Rumour Has It: Offers on table for Barcelona teenager Moriba, City cool on Mbappe

By Sports Desk March 09, 2021

Barcelona prospect  Ilaix Moriba could be tempted away from the Catalan giants.

Ilaix, 18, made headlines with a goal in his third LaLiga appearance for the Blaugrana on Saturday.

But Barca have limited wage capacity and Ilaix has received "several offers".

 

TOP STORY – SEVERAL OFFERS FOR BARCA TEENAGER

Teenager Moriba has become instant hot property with "several offers" to tempt him away from Barcelona, according to Marca.

The Guinea-born midfielder's agent, whom he shares with Gareth Bale, is in drawn-out discussions with the club, the publication says.

Marca's report does not identify who the potential suitors are, but if Ilaix continues a breakout season, the interest will inevitably grow, giving the player and his representatives more bargaining power.

Manchester United were earlier this week linked with the youngster in Mundo Deportivo.

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  • Ronaldo wants to play for another 'four or five' years Ronaldo wants to play for another 'four or five' years

    Cristiano Ronaldo has said he hopes to play for another "four or five years" despite turning 37 next month.

    The Manchester United forward received the FIFA Best Special Award at a ceremony in Zurich on Monday in recognition of breaking the world record for international goals in September last year previously held by Iran's Ali Daei (109), with Ronaldo now on 115 goals for Portugal.

    When asked by event co-host Jermaine Jenas about his "obsession" with the game and where it could take him, Ronaldo said he still has the same love for football as he did when he was younger, and gave an idea as to how long he intends to keep playing.

    "I still have the passion for the game. Not just to score goals," Ronaldo said. "It's to entertain myself, because I have played football since I was five, six years old.

    "When I go to the pitch, even in training, I still enjoy [it] and my motivation is still there. Even [though] I'm going to be 37 soon, I feel good, I feel motivated.

    "I keep working hard, since 18 years old, and I continue. I love the game, I still have that passion and I want to continue.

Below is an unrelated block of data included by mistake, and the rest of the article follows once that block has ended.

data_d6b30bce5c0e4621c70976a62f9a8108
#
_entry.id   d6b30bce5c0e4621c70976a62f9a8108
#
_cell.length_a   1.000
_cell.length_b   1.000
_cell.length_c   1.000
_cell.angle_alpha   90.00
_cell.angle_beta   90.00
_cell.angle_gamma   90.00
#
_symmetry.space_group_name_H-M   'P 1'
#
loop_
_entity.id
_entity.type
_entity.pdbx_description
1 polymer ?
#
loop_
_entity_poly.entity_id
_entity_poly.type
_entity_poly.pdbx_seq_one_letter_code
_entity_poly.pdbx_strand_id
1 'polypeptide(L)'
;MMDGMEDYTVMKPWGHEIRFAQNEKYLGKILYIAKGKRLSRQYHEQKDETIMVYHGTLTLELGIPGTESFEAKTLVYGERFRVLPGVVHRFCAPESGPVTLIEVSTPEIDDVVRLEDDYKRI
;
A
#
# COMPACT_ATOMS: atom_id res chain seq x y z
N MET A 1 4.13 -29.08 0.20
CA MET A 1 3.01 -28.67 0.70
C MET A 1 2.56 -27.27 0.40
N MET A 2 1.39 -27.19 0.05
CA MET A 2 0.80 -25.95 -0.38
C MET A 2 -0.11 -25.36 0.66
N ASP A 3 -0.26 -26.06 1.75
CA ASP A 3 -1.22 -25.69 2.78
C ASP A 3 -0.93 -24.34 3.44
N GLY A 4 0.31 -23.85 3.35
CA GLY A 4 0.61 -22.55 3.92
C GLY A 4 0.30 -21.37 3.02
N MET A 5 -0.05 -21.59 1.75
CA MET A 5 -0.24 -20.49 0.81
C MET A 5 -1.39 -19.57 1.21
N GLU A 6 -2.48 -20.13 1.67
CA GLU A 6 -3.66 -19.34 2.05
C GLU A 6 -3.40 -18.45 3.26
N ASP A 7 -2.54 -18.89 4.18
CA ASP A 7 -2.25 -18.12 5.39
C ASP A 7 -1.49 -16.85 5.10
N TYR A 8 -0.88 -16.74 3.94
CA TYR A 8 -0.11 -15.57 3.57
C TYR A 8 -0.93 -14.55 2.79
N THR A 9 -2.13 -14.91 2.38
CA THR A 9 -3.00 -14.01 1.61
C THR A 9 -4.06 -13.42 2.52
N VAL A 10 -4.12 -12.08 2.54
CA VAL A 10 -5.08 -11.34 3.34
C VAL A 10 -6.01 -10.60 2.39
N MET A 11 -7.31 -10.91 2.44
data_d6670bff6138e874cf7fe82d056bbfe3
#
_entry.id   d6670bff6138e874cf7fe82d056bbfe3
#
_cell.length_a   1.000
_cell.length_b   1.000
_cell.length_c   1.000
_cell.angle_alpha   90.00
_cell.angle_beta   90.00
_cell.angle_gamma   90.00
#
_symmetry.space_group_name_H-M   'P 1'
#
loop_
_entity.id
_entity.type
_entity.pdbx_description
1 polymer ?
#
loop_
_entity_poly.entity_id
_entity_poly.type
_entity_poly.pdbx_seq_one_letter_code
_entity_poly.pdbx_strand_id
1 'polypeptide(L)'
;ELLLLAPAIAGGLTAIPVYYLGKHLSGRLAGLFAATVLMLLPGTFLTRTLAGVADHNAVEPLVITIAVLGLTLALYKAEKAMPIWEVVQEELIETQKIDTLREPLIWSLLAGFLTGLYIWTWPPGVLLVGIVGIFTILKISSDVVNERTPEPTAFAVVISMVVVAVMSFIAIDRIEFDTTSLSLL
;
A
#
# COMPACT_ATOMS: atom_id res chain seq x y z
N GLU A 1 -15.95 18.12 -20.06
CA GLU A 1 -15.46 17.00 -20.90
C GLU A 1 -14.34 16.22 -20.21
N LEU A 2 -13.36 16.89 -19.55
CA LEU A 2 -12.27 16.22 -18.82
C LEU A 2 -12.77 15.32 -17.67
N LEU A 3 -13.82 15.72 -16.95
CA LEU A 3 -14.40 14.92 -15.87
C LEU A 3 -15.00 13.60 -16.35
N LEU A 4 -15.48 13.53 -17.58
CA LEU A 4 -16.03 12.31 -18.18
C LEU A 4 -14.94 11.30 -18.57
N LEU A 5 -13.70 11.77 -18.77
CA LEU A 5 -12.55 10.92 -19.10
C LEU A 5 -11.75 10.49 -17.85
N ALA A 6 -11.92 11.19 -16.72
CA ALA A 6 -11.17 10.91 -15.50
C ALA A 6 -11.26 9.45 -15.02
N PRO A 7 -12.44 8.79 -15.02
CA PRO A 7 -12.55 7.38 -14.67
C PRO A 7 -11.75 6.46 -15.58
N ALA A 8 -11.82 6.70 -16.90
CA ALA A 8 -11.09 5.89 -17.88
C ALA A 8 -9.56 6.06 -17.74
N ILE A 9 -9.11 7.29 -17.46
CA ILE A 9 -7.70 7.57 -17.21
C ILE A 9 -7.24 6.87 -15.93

"People ask me sometimes how many years more I am going to play, and I say I hope to play four or five years more.

    "It's all about mentally, because I think physically if you treat your body good, when you need your body, it will give it back to you, so this is what I do."

    Ronaldo has scored 14 goals in 22 games for United in all competitions since making a dramatic return to Old Trafford at the start of the current season, but recently indicated frustration at the recent form of the team.

    The Red Devils currently sit seventh in the Premier League table, five points off fourth-placed West Ham and 24 points behind top of the table Manchester City, though with two games in hand over both.

    Talking to Sky Sports last week, the former Real Madrid and Juventus marksman said: "I don't accept that our mentality be less than being in the top three in the Premier League.

    "I think to build up good things, sometimes you have to destroy a few things. So why not – new year, new life and I hope that we can be the level that the fans want. They deserve that.

    "We are capable of changing things now. I know the way but I'm not going to mention it here because I don't think it's ethical on my part to say that.

    "What I can say is we can do better – all of us. Manchester United belongs to important things, so we have to change that.

    "I don't want to be here to be in sixth place, or seventh place, or fifth place. I'm here to try to win, to compete.

    "I think we compete but we are not yet in our best level. But we have a long way to improve and I believe if we change our mind, we can achieve big things."

  • False promises and falling outs – the inevitable fall of Rafael Benitez False promises and falling outs – the inevitable fall of Rafael Benitez

    The irony of Everton sacking Rafael Benitez on the day Carlo Ancelotti won the first trophy of his second Real Madrid stint was not lost on the Goodison Park faithful.

    Ancelotti stunned Everton in June by leaving to return to Madrid. While there can be no comparison between Los Blancos when it comes to allure, it cut deep that a manager who seemed committed to a long-term project on Merseyside, had left at the first opportunity.

    Not that Ancelotti's 18 months at Everton had been a roaring success. His final game was a 5-0 drubbing at Manchester City – the heaviest defeat of the Italian's managerial career, in his 1,167th match.

    That result condemned Everton to a 10th-placed finish. Just City and Manchester United won more away games last term in the Premier League, yet the Toffees suffered nine home defeats, with only the three relegated sides losing more on their own turf.

    But there was a feeling that Everton might have enough to push on under Ancelotti, should reinforcements arrive.

    Instead, it was former Liverpool boss Benitez, who had replaced Ancelotti for an ill-fated spell at Madrid in 2015, who arrived at Goodison.

    An unpopular pick among the fanbase, the Spaniard was always starting from behind the eight-ball.

    As was inevitable, the experiment failed. Benitez was sacked on Sunday after defeat at lowly Norwich City with Everton lingering six points above the bottom three after a run of one win in 13 league games (the club's joint-worst Premier League run) and facing the prospect of hiring a sixth permanent manager since 2016-17.